A survey commissioned by the glass sector trade association British Glass found that 61% of people think that Scotland’s Deposit Return Scheme (DRS) should be paused in light of the Covid-19 pandemic.

The survey was carried out on 503 participants ahead of a vote by the Scottish Parliament on the proposals this week.

The survey found that 42% strongly supported delaying the proposals, with 38% strongly believing they should go ahead. 32% of respondents said they have never heard of a DRS.

The survey was conducted by Toluna on behalf of British Glass, and assessed whether householders feel legislation should be delayed or paused.

British Glass CEO Dave Dalton said: “We believe strongly the Scottish Government should pause the regulations until the full impact of Covid-19 and its consequences on the drinks supply chain and local authorities are able to be evaluated.

“Now is not the time to push this through as we see huge shifts in the volumes of household recycling, as we as the lack of material available from the hospitality sector and pressures on local authority recycling services.”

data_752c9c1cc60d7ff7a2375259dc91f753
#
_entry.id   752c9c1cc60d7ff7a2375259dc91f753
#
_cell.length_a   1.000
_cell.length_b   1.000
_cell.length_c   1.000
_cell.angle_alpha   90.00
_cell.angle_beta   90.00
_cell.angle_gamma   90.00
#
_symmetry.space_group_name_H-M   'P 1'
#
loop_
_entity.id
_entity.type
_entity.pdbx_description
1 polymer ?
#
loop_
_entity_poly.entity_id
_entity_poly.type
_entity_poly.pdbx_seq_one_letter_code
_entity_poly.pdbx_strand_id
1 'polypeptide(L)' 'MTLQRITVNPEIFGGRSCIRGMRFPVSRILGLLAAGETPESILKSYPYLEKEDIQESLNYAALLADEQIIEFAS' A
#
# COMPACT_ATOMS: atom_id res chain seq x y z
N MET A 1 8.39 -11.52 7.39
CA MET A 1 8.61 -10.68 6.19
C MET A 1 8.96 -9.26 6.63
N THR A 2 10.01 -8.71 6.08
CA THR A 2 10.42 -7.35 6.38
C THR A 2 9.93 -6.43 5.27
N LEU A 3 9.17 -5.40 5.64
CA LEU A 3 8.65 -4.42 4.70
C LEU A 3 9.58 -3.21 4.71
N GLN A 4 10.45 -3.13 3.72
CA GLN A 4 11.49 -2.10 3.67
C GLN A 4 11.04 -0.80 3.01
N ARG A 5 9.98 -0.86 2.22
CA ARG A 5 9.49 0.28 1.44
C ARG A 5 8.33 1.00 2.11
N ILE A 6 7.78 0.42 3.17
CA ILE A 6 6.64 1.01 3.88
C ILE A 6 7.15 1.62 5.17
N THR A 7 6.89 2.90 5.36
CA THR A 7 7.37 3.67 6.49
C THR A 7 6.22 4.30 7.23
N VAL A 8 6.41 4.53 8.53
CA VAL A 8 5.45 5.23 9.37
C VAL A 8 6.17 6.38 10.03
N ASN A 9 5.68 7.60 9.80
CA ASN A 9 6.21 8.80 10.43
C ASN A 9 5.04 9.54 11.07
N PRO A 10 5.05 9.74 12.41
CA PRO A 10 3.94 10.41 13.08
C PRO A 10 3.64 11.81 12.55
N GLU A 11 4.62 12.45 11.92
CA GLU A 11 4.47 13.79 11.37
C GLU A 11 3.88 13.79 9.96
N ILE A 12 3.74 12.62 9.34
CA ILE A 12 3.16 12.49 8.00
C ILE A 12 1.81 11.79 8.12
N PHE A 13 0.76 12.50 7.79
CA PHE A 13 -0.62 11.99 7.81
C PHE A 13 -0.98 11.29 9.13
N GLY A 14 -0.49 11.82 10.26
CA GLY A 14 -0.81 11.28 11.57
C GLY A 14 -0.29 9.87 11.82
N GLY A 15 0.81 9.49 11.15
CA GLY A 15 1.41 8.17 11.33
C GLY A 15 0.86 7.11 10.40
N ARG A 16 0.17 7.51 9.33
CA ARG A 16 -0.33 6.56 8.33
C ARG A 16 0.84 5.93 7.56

British Glass represents more than 70 organisations and says it aims to ‘communicate the glass sector’s value and interests nationally and internationally as well as fostering the innovation and collaboration to secure a sustainable future for glass’.

Scotland has chosen to implement an ‘all-in'model which covers PET plastic drinks bottles, aluminium and steel cans and glass bottles with a flat deposit of 20p.

In March, the Scottish government decided to delay by more than a year the implementation of the scheme until July 2022, to allow retailers ‘more time’ due to the outbreak.

The Scottish government said that this delay would ensure a ‘successful scheme from day one’.

However, British Glass are among many bodies which have expressed concern over the Scottish government’s proposals, warning last year that it would lead to increase plastic use. The body also issued an appeal last year urging the government to delay the plans.